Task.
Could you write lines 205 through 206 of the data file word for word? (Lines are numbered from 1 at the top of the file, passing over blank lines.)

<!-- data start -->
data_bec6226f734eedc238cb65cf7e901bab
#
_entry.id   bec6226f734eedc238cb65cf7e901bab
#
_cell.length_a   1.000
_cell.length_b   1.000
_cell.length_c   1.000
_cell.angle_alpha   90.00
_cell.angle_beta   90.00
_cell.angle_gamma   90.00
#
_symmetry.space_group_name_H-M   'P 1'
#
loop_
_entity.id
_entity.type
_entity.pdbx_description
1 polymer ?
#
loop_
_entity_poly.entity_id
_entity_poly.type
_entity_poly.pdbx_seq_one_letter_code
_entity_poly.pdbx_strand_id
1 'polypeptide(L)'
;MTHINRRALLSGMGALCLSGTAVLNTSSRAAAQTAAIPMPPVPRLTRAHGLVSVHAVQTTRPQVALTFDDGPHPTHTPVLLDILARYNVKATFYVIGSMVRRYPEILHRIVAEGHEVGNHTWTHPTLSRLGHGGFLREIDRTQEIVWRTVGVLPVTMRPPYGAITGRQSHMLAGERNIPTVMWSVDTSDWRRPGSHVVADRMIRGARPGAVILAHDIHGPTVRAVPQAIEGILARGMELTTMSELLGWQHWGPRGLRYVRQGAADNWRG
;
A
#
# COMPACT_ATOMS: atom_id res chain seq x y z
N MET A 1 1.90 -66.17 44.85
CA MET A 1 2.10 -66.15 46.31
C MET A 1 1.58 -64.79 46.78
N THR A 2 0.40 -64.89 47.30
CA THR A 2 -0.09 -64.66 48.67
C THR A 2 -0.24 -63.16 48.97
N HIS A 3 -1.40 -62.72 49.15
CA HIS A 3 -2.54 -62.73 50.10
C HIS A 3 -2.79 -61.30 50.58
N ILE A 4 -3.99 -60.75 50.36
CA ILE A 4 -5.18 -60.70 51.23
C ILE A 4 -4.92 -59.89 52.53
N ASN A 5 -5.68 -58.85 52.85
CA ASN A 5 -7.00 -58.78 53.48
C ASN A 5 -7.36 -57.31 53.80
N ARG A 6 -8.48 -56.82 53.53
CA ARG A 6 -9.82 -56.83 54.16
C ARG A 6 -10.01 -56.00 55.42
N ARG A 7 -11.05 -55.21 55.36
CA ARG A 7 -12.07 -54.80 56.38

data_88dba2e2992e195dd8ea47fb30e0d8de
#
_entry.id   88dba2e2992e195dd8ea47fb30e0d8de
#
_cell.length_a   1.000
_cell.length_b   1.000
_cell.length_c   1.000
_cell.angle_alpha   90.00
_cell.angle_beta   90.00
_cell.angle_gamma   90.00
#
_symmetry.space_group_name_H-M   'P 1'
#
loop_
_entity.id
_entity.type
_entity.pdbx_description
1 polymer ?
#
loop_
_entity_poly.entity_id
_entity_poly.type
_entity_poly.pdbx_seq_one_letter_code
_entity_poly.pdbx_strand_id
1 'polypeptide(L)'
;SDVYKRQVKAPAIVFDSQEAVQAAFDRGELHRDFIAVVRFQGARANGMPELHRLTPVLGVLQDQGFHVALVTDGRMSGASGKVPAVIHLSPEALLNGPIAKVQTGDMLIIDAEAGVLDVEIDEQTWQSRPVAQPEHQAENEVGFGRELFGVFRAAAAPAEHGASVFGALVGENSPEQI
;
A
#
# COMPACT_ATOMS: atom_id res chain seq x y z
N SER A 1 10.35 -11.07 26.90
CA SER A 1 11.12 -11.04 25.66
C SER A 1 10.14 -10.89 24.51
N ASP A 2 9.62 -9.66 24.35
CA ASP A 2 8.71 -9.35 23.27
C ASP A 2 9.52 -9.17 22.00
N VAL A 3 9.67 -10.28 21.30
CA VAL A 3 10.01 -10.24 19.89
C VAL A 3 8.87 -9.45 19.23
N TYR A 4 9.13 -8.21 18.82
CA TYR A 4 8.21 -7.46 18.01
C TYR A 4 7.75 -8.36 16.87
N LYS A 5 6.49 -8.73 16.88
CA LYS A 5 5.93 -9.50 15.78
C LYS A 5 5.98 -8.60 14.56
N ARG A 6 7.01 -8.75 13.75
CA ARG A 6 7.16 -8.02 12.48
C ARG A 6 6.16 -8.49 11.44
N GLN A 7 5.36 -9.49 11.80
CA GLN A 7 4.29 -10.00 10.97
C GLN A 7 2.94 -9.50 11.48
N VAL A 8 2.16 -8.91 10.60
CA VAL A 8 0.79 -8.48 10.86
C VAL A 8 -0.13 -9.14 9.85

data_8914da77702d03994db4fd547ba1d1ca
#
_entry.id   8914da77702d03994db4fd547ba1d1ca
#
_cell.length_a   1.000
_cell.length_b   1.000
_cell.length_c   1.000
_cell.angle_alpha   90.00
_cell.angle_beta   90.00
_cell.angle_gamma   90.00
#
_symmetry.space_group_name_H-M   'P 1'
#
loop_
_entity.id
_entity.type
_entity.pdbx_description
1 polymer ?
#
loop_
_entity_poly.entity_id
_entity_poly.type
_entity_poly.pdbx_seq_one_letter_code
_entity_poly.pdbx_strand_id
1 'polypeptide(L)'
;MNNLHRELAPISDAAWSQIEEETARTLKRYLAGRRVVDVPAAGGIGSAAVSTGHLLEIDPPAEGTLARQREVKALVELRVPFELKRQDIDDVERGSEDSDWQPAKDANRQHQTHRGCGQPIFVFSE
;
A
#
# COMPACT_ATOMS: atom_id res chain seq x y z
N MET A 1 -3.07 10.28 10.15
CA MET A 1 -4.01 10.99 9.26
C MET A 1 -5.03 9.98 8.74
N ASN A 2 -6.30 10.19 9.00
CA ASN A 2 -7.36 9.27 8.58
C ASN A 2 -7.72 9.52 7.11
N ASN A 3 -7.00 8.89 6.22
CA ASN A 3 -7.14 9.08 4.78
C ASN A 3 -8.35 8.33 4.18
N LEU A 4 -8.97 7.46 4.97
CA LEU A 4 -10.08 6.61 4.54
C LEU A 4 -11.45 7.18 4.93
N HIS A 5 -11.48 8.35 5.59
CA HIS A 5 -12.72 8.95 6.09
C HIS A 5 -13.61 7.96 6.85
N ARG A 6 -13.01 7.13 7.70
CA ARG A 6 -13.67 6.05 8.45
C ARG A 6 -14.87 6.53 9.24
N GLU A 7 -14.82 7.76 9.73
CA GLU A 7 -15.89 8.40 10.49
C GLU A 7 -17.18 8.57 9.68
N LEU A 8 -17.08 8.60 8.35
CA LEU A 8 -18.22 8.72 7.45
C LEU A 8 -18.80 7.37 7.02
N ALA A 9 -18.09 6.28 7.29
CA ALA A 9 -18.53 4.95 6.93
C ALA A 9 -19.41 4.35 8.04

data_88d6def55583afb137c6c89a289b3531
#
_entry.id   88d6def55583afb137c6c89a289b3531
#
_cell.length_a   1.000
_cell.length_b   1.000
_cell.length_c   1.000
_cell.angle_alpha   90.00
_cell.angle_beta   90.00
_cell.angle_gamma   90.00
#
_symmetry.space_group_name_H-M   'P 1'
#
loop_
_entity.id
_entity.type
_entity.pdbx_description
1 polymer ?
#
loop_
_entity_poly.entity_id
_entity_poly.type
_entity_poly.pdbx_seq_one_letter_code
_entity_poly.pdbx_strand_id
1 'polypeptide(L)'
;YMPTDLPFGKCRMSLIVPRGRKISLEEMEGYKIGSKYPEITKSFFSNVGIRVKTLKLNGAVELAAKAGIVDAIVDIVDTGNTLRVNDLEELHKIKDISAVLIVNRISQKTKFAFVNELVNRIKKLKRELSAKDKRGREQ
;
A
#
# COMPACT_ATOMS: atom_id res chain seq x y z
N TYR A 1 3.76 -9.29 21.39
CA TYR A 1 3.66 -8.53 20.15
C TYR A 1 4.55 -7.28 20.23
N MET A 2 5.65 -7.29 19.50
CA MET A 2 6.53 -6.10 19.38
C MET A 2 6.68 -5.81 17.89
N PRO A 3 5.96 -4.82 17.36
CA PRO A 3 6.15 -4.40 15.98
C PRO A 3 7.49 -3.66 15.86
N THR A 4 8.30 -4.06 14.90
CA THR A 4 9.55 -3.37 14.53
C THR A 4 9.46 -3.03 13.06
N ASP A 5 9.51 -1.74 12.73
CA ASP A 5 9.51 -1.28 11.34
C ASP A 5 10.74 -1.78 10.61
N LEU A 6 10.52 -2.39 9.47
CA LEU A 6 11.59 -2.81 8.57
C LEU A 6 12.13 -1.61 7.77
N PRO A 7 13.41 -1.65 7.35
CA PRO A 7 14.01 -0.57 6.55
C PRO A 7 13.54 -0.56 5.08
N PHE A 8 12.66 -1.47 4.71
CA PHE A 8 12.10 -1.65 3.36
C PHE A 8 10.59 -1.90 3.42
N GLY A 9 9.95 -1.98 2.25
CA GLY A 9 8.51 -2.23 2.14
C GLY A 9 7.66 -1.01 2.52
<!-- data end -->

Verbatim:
CA ASP A 5 9.51 -1.28 11.34
C ASP A 5 10.74 -1.78 10.61